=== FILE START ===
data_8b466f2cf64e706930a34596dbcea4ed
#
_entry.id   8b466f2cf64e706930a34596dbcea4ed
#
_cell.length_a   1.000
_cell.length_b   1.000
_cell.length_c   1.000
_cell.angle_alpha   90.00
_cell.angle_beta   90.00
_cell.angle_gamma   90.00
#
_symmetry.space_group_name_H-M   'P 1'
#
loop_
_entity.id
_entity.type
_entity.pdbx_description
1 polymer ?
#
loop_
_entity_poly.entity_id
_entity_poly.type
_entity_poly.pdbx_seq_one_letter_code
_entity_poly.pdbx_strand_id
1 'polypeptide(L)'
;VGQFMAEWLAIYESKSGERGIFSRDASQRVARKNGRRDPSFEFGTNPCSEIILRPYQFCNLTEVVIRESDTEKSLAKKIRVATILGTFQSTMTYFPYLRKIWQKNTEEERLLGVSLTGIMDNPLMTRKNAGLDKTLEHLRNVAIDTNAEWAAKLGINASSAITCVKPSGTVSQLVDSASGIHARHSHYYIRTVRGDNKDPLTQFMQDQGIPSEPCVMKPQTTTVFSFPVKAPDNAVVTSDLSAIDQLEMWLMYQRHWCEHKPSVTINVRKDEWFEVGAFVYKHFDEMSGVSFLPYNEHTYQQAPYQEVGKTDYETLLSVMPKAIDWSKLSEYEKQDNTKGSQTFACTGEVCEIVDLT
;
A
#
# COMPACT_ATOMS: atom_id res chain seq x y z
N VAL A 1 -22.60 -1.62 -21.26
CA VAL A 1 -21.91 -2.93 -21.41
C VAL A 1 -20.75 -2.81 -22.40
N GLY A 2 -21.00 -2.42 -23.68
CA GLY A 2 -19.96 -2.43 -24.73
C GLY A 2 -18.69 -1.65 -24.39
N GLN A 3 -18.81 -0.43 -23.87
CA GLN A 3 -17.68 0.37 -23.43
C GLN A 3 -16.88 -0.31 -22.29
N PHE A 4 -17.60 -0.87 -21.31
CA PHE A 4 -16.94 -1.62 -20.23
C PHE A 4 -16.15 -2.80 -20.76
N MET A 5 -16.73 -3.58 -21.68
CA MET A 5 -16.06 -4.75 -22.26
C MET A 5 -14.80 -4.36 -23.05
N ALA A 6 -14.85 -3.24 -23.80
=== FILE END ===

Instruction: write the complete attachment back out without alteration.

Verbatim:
data_8b466f2cf64e706930a34596dbcea4ed
#
_entry.id   8b466f2cf64e706930a34596dbcea4ed
#
_cell.length_a   1.000
_cell.length_b   1.000
_cell.length_c   1.000
_cell.angle_alpha   90.00
_cell.angle_beta   90.00
_cell.angle_gamma   90.00
#
_symmetry.space_group_name_H-M   'P 1'
#
loop_
_entity.id
_entity.type
_entity.pdbx_description
1 polymer ?
#
loop_
_entity_poly.entity_id
_entity_poly.type
_entity_poly.pdbx_seq_one_letter_code
_entity_poly.pdbx_strand_id
1 'polypeptide(L)'
;VGQFMAEWLAIYESKSGERGIFSRDASQRVARKNGRRDPSFEFGTNPCSEIILRPYQFCNLTEVVIRESDTEKSLAKKIRVATILGTFQSTMTYFPYLRKIWQKNTEEERLLGVSLTGIMDNPLMTRKNAGLDKTLEHLRNVAIDTNAEWAAKLGINASSAITCVKPSGTVSQLVDSASGIHARHSHYYIRTVRGDNKDPLTQFMQDQGIPSEPCVMKPQTTTVFSFPVKAPDNAVVTSDLSAIDQLEMWLMYQRHWCEHKPSVTINVRKDEWFEVGAFVYKHFDEMSGVSFLPYNEHTYQQAPYQEVGKTDYETLLSVMPKAIDWSKLSEYEKQDNTKGSQTFACTGEVCEIVDLT
;
A
#
# COMPACT_ATOMS: atom_id res chain seq x y z
N VAL A 1 -22.60 -1.62 -21.26
CA VAL A 1 -21.91 -2.93 -21.41
C VAL A 1 -20.75 -2.81 -22.40
N GLY A 2 -21.00 -2.42 -23.68
CA GLY A 2 -19.96 -2.43 -24.73
C GLY A 2 -18.69 -1.65 -24.39
N GLN A 3 -18.81 -0.43 -23.87
CA GLN A 3 -17.68 0.37 -23.43
C GLN A 3 -16.88 -0.31 -22.29
N PHE A 4 -17.60 -0.87 -21.31
CA PHE A 4 -16.94 -1.62 -20.23
C PHE A 4 -16.15 -2.80 -20.76
N MET A 5 -16.73 -3.58 -21.68
CA MET A 5 -16.06 -4.75 -22.26
C MET A 5 -14.80 -4.36 -23.05
N ALA A 6 -14.85 -3.24 -23.80